In a recent issue of Southeast Farm Press we ran a story about two brothers, Charles and Dennis Allen, who farm near Plymouth, N.C. When ordinary people do extraordinary things and good things happen, it's a good human interest story. We all like to think it could happen to us.
Any industry loves to see win/win/win scenarios among its different factions. The Allen brothers in part by hard work and dedication to their craft and in part by serendipity were thrust into one of those rare all-win situations.
Of late those kind of occurrences happening to farmers seem to be too far and few between. This should have been a win/win/win story that makes everyone involved feel good — and hopefully it still will.
However, a simple mistake that happens all too often in our cyber world created justified concern over the premature announcement of a land deal that was a big part of the Allen brothers success story.
Every day thousands of electronic files get placed in the wrong place and held too long or sent prematurely or to the wrong place. The Allen brother's story fell into one of those cyber gaps — it didn't go where it was supposed to go and did go where it wasn't supposed to go, creating some hard feelings that simply shouldn't have happened.
During the process of mentally beating myself up over making such a stupid mistake it occurred to me how much our world could benefit from simply slowing down a little bit and taking the time to cross the t's and dot the i's.
The story doesn't take away from the magnificence of the land the Allen brothers worked so hard to own and develop. Nor does it diminish the lifetime of successes they put into getting to a position of being able to sell.
What my lack of attention to detail did do was give the Allen brothers some well-founded, but unnecessary distrust of the media.
In my zest to bring their story to light, I created some disharmony that shouldn't exist in such a small community as agriculture. As my 83-year old mother tells me when I fail to call her on a regular basis, “the road to hell is paved with good intentions.”
As we head into an era of political change, social unrest and financial uncertainties paying more attention to detail is a good course to follow. Our efforts to promote our industry need to be tempered by a careful understanding of how well-intended praise for one segment of our industry may negatively impact another sector.
A good, though bad for agriculture, example is a recent change in the latest farm bill that went largely unnoticed by agriculture. A simple change in funding for integrated pest management programs is another classic case of not paying attention to detail.
For a handful of researchers in Land-Grant institutions across America a subtle change in the latest piece of legislation may put a big dent in the way they do business, ultimately trickling down to farmers.
On Sept. 21, Integrated Pest Management (IPM) coordinators across the country got an e-mail from the Cooperative States Research Education and Extension Service telling them their funding for IPM programs had been switched from formula funding to competitive grants.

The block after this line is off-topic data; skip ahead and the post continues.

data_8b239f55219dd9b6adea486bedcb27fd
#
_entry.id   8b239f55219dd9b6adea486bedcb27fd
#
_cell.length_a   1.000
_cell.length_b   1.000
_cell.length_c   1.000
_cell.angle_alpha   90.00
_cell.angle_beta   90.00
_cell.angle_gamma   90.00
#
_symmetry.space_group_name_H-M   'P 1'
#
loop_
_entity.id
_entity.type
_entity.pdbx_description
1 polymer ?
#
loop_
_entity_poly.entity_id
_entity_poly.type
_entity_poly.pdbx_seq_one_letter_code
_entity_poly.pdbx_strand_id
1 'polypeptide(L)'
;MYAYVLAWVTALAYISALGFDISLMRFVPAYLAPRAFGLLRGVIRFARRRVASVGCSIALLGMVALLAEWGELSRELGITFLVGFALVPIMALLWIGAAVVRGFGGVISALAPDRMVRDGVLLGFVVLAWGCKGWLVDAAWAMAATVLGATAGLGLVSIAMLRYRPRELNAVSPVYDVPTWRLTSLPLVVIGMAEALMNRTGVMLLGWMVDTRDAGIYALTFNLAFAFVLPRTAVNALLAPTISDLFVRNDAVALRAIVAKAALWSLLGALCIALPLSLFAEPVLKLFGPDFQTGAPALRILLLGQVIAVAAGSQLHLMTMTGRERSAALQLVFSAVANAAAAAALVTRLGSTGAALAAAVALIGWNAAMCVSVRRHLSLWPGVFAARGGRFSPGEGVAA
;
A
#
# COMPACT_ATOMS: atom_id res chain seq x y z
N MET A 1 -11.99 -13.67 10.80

For farmers and most of agriculture this subtle change went little noticed and likely will remain of little importance. At least until a farmer needs some information about controlling one pest or another and that information isn't available.
I have no doubt that someone within the USDA believes this is a good course of action for American agriculture. However, if they had more closely looked at the details of this seemingly innocuous mistake they would have found that opening IPM funding for competitive grants opens the door for large universities with elaborate grant writing machines to grab the lions share of these funds.
Again, the intentions were good, but the results stand to create some real problems unless someone in USDA recognizes the potential damage. Just as magazine articles that are printed are hard to ‘unprint’ laws that are enacted by Congress are hard to change.
The first step is recognizing the problem, the next is having the integrity to accept what you did wrong and take all the steps possible to make amends.
Several positions at Land-Grant institutions in the Southeast are funded by IPM grant money. Formula funding has worked for over 30 years, so why change it so abruptly — IPM directors were notified Sept. 21 that their funds would be cut off Oct. 1.
If positions are lost, people's lives will be affected directly. Indirectly, farmers will be affected because there will be some level of disconnect between regional and county Extension leaders who depend in part on information generated by IPM programs to help farmers more efficiently manage myriad pest problems.
Whether these positions can be maintained by universities that are hard-strapped for money remains to be seen. That we could all have been more diligent in keeping track of legislative changes that have the potential to affect so many farmers is certain.
I don't know of anyone involved in the agriculture industry who doesn't want to help farmers succeed and to champion their cause.